Why lockdown might affect your classroom community and relationships:
This is a concern for a lot of teachers as no one has been in this situation before: these are unprecedented times. No one is quite sure how to navigate the situation and no one is sure what kind of lasting effects this will have, in particular on staff and student relationships.
You can still build a classroom community and develop relationships while teaching remotely:
1. Understand each student’s needs and struggles during remote learning and social distancing
This can all be easily achieved through a journal; you can access a back to school journal for free here that is Google Slides ready, meaning you can share it with your students via Google classroom, or whatever platform you are using to communicate with your students. They can then type directly into the document and share it with you. This will give you the opportunity to read what each student has personally experienced during lockdown and what their struggles and fears are. This will enable you to differentiate support based on their particular needs, and maybe even find connections between students to help build student relationships with one another.
For example, if you know some of your students might have learnt a new skill over lockdown, then you could team them up and they can communicate their experiences with one another. This will also help build community and bonds, especially if your class are new to one another.
2. Check-in on your students’ well being:
You could also incorporate whole-class activities such as Fun Themed Daily Morning Meetings. This particular resource, as an example, focuses on a different theme every day of the week and your students can have discussions or type responses to these prompts. They are a fun way of helping your classroom community bond together even while remote learning. Your class can still have a giggle together on “Funny Fridays”, they can focus on their well-being and supporting each other on “Well being Wednesdays” and so on and so forth.
In addition, it is possible to help build classroom community by using different check-in style questionnaires such as theseGet to Know You Forms. These include “Would You Rather” questions and could even be shared publicly with a whole class, especially if the class is newly formed and doesn’t know each other yet. By sharing the form with the whole class, everyone is able to see each student’s responses and this can help students find commonalities with one another as a starting point for building friendships.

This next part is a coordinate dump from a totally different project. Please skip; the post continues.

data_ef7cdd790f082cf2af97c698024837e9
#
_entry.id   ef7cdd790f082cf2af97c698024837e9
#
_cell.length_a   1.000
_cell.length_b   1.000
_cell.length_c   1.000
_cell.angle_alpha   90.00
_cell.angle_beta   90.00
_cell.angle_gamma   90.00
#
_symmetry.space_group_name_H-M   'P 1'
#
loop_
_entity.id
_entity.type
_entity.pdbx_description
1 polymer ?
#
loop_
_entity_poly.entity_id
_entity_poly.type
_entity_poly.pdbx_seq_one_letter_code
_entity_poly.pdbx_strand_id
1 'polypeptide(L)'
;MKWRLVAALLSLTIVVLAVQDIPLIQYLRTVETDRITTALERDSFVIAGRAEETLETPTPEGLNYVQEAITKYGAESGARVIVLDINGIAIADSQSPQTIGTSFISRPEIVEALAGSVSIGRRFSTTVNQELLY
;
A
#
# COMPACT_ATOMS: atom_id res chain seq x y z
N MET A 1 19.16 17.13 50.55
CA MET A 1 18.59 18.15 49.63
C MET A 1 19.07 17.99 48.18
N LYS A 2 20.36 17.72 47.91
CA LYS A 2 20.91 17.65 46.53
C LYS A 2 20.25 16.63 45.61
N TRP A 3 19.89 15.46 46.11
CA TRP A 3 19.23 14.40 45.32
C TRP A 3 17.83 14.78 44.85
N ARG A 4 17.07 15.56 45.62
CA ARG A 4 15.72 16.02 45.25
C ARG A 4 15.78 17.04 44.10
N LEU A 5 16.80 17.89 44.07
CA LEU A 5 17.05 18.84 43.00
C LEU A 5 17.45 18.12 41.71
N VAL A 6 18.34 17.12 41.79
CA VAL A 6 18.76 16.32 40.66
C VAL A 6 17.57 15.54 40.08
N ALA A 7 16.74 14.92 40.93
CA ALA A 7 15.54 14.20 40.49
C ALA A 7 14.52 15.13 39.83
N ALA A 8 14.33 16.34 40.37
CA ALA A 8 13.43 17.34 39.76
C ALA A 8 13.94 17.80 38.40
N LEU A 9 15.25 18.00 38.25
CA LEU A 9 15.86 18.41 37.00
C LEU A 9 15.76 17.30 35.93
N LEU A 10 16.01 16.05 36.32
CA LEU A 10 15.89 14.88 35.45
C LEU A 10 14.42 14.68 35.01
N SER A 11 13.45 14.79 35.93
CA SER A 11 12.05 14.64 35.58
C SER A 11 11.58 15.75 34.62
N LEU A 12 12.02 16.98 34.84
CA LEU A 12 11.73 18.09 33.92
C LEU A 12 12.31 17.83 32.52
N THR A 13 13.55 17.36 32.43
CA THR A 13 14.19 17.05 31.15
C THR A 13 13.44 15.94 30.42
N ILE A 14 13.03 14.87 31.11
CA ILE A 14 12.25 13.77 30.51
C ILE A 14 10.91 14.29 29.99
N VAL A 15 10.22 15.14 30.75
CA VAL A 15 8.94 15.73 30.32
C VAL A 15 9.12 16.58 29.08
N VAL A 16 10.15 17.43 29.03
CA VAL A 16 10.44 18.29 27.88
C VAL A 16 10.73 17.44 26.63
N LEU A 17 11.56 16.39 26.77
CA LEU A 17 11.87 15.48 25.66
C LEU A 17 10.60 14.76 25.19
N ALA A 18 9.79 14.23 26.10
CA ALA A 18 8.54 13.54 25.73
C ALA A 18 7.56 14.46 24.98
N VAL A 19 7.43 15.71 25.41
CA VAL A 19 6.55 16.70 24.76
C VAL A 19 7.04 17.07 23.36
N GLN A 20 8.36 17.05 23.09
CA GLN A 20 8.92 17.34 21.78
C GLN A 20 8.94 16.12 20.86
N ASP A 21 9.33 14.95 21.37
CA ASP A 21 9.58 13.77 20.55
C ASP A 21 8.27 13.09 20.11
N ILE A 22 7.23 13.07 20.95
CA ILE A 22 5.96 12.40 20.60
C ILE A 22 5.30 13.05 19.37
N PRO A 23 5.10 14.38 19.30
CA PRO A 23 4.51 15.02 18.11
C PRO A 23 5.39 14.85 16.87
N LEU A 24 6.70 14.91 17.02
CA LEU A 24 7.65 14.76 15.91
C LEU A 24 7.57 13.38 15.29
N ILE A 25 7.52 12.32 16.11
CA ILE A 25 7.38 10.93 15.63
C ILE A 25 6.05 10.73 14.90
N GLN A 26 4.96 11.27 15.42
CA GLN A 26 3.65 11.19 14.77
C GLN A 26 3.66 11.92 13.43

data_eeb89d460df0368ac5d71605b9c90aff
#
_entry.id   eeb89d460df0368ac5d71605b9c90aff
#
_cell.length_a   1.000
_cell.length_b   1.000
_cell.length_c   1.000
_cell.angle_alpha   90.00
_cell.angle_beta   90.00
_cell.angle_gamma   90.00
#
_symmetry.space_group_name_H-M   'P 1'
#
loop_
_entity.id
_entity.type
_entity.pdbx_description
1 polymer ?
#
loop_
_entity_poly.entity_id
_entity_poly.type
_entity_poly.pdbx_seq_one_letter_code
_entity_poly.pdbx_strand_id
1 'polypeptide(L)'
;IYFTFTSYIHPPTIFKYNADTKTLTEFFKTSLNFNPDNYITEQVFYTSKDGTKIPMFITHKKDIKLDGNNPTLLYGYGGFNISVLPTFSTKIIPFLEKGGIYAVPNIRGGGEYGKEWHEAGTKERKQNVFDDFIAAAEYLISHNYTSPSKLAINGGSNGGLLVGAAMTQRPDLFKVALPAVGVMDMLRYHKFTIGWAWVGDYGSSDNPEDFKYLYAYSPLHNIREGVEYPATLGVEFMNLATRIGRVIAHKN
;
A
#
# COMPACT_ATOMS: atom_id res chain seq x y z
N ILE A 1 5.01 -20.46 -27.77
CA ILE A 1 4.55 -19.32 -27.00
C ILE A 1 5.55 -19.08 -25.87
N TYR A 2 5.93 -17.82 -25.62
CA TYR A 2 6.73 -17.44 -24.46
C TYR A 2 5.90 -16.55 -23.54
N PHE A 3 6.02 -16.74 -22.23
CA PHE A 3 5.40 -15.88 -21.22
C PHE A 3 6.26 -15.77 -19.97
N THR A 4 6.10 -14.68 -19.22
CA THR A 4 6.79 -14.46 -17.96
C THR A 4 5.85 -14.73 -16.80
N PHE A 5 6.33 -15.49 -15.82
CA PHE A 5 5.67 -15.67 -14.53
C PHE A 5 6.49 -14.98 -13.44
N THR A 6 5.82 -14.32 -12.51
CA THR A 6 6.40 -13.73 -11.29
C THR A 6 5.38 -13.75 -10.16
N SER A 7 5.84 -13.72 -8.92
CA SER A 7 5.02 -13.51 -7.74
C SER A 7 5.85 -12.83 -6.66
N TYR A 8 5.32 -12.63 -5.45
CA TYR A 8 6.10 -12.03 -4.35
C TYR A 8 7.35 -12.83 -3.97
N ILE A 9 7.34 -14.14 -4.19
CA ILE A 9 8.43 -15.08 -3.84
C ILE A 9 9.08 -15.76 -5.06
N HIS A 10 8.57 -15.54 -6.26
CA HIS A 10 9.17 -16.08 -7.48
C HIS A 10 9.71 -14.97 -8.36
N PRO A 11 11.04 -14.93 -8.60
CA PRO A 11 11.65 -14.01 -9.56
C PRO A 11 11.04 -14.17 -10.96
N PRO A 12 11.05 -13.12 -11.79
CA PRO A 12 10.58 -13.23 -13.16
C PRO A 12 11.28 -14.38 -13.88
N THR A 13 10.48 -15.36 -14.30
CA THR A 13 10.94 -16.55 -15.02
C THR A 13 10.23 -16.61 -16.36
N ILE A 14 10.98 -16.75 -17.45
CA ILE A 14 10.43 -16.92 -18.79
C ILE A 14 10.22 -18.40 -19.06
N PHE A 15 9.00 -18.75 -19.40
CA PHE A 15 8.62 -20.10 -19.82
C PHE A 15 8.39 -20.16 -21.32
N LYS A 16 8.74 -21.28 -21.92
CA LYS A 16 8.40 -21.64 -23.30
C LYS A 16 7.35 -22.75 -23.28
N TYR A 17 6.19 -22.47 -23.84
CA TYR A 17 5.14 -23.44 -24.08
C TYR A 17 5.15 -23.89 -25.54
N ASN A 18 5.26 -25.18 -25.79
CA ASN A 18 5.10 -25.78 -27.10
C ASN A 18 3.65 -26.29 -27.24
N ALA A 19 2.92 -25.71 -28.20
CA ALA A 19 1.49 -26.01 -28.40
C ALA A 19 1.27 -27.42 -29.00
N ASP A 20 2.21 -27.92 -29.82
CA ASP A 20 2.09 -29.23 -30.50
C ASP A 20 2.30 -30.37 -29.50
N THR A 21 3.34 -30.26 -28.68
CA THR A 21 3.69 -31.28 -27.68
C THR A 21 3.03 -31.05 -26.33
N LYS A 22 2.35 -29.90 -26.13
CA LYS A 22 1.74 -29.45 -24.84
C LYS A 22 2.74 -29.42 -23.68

3. Encourage your class to bond through online activities:
Activity 1 is a scavenger hunt. This is really easy to complete and is ideal for the first few minutes of a call or even at the end of a call to encourage students to stay right until the end of the lesson. All you need to do is create a list of items that are often round around the home, then reveal these items one at a time to the students. The idea is that they quickly, but sensibly, look for the item in their home and show it on their screen. You can even award points or rewards to whoever finds their items first! You can ask them to find a plant pot or some colourful socks and you will see a hilarious range of random products! Students find scavenger hunts really enjoyable and it helps them bond too.
Activity 2 is a virtual show and tell. The idea works exactly the same as a regular show and tell, whereby students will prepare something they want to share with the class, and they can talk about it in front of their peers: it's just presented online instead of in-person, but the benefits are the same. Students will be learning about one another and hopefully finding things in common as they do these show and tell activities.
Activity 3 is a virtual contest. You could arrange for students to prepare for a talent show, for example, everyone has to perform a special talent of theirs, that could be music, art or even their favourite TikTok dances! By sharing their special talents, each student feels valued and listened to and gets to share a side of themselves to help their peers get to know them better and find things in common: all contributing to a sense of belonging and a strong classroom community.